What might be the effect on a church that reads Mark, learns and inwardly digests him? His gospel sees faith not as a lifestyle option, but a life, so such a church will be attentive to life as it is really lived. Its prayers, for instance, will not speak of ‘those less fortunate than ourselves’, as though churches only contained people having nice lives. As its worshippers read Mark’s pages of clueless disciples and villagers aching for relief from pain or guilt, they will admit their own true needs and be seized of the needs of others.
We have heard one passage of Mark. We have in effect seen another, the gaping tomb in the Easter garden by the pulpit. At the very end of Mark we hear how the body of Jesus was wrapped and laid in a tomb, and early in the morning the women came to embalm it, found the tomb open, the body gone, and a young man saying, ‘He isn’t here: he’s going ahead of you to Galilee.’ They ran away, says Mark, and ‘said nothing to anyone, for they were scared’. And that’s it. No joy. No appearance of the risen Lord. What a way to end a book promising good news. The words come to mind of that gifted and grumpy singer Avril Lavigne:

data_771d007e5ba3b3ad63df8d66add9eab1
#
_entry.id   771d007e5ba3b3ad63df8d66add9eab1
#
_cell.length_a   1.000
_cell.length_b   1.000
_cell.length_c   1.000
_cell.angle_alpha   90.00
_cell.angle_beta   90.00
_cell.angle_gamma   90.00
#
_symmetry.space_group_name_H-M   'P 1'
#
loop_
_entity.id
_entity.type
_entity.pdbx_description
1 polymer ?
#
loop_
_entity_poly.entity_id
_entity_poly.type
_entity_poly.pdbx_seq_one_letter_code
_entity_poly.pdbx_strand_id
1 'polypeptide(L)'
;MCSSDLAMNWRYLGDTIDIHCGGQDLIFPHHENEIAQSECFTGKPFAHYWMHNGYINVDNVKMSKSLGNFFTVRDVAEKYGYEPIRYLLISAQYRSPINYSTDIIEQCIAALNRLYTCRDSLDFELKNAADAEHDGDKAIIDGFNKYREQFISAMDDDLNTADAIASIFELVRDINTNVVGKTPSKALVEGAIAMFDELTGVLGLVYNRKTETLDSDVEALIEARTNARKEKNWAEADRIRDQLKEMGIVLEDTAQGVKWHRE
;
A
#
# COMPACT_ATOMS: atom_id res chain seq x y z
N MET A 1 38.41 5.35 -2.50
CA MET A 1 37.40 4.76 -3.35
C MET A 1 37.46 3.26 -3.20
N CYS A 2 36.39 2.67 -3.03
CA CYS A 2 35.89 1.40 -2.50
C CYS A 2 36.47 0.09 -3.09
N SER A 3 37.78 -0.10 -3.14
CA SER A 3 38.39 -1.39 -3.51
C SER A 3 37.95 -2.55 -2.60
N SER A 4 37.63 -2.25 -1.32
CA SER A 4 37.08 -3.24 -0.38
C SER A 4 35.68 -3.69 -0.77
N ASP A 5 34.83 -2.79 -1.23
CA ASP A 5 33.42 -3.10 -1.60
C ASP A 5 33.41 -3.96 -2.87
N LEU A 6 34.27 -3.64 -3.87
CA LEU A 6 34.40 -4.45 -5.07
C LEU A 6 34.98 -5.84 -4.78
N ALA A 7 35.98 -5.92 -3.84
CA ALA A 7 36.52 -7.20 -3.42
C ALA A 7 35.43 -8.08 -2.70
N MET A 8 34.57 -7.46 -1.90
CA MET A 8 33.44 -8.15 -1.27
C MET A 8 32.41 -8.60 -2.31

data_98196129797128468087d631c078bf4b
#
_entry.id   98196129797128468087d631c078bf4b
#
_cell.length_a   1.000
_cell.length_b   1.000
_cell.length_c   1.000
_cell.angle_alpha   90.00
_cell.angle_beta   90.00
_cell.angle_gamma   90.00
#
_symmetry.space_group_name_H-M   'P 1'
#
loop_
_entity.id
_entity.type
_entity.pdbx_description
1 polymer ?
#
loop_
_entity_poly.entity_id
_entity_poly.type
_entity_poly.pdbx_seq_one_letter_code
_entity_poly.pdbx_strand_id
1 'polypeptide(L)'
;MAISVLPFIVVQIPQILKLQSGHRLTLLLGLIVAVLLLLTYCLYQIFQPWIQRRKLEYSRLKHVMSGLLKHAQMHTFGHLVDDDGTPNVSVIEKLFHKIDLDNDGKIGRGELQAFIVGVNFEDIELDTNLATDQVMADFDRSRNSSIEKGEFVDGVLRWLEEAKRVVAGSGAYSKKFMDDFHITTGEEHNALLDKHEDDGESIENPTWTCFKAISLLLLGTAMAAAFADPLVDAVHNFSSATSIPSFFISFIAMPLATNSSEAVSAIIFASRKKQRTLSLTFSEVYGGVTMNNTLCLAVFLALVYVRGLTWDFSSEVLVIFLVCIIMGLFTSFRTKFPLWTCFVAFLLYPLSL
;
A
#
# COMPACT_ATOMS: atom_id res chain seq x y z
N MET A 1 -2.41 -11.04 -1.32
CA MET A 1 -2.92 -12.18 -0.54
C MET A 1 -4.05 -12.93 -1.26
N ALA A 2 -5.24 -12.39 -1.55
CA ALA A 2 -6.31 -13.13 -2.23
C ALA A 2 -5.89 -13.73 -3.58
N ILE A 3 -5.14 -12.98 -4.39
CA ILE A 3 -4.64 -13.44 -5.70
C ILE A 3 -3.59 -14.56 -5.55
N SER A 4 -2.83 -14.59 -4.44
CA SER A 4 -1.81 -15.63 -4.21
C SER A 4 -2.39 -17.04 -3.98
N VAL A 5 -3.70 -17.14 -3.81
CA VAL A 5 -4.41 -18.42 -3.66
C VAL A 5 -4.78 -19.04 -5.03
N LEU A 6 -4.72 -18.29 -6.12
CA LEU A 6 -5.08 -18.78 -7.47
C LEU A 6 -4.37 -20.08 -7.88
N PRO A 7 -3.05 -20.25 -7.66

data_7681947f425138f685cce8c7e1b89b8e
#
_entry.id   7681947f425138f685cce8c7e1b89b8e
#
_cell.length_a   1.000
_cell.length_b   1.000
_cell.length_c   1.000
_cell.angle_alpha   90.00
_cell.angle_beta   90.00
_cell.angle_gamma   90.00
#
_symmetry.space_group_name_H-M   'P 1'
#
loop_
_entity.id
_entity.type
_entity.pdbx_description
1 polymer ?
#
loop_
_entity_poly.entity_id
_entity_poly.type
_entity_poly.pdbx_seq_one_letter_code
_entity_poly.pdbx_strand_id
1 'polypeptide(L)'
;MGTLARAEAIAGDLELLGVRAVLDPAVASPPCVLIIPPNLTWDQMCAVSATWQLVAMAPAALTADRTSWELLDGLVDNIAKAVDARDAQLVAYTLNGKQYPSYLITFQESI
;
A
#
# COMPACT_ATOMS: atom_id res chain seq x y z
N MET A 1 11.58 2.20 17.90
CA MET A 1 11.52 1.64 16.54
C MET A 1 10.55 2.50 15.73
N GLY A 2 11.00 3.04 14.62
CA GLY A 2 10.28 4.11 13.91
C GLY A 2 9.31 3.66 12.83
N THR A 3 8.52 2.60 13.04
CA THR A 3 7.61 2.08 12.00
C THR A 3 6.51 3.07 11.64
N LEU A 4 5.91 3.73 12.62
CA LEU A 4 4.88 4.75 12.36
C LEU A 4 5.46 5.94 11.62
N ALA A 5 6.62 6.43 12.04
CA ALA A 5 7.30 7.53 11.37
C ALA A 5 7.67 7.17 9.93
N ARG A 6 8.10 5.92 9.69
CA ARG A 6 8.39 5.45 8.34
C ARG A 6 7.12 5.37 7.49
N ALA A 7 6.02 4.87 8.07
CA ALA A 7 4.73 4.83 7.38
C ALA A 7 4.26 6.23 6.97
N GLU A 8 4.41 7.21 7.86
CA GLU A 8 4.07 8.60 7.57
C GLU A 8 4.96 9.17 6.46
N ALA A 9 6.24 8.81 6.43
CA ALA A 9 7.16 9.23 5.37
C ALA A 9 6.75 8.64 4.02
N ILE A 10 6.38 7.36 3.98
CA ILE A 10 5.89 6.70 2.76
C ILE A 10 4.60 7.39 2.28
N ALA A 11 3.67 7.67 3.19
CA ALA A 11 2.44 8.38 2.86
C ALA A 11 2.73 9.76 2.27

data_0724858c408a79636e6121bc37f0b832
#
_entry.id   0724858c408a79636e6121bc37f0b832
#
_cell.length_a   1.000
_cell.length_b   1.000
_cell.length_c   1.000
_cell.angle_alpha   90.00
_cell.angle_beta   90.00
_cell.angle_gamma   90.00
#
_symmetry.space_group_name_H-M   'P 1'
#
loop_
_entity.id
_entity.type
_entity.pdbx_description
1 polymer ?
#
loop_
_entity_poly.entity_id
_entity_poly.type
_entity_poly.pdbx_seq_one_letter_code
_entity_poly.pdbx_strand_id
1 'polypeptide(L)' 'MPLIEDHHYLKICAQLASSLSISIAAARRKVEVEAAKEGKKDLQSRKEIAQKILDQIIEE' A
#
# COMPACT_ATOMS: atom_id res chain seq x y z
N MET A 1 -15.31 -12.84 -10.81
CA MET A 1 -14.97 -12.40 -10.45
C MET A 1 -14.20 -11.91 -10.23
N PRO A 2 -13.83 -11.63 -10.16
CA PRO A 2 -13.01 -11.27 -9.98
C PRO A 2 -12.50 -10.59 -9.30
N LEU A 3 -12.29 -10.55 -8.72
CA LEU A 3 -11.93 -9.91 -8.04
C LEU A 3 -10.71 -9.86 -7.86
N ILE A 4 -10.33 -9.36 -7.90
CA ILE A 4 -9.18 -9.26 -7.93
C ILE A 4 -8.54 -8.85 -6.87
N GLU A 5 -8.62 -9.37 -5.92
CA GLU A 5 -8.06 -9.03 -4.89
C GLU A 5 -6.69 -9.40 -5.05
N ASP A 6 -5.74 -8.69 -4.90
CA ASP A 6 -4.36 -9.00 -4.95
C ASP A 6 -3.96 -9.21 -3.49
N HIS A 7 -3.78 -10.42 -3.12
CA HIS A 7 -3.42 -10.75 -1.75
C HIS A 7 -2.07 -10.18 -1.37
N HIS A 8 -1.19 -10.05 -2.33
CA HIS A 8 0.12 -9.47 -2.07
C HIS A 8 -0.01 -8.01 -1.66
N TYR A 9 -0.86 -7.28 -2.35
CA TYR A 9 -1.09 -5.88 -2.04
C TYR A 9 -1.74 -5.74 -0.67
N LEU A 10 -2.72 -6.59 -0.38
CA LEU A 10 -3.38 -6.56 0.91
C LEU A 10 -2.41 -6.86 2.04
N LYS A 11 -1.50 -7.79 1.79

All this time you were pretending;
So much for my happy ending.
Would the writer mean to end the gospel like that? Surely not, said some early readers of Mark, and added ‘proper’ endings with all your favourite Easter highlights. We know these are later additions - they are not in the earliest manuscripts - so what happened to the real original ending? There are various theories: Mark never finished it; Mark’s original ending was lost (chewed off by mice, perhaps); or perhaps someone removed the last bit to make way for a ‘better’ ending.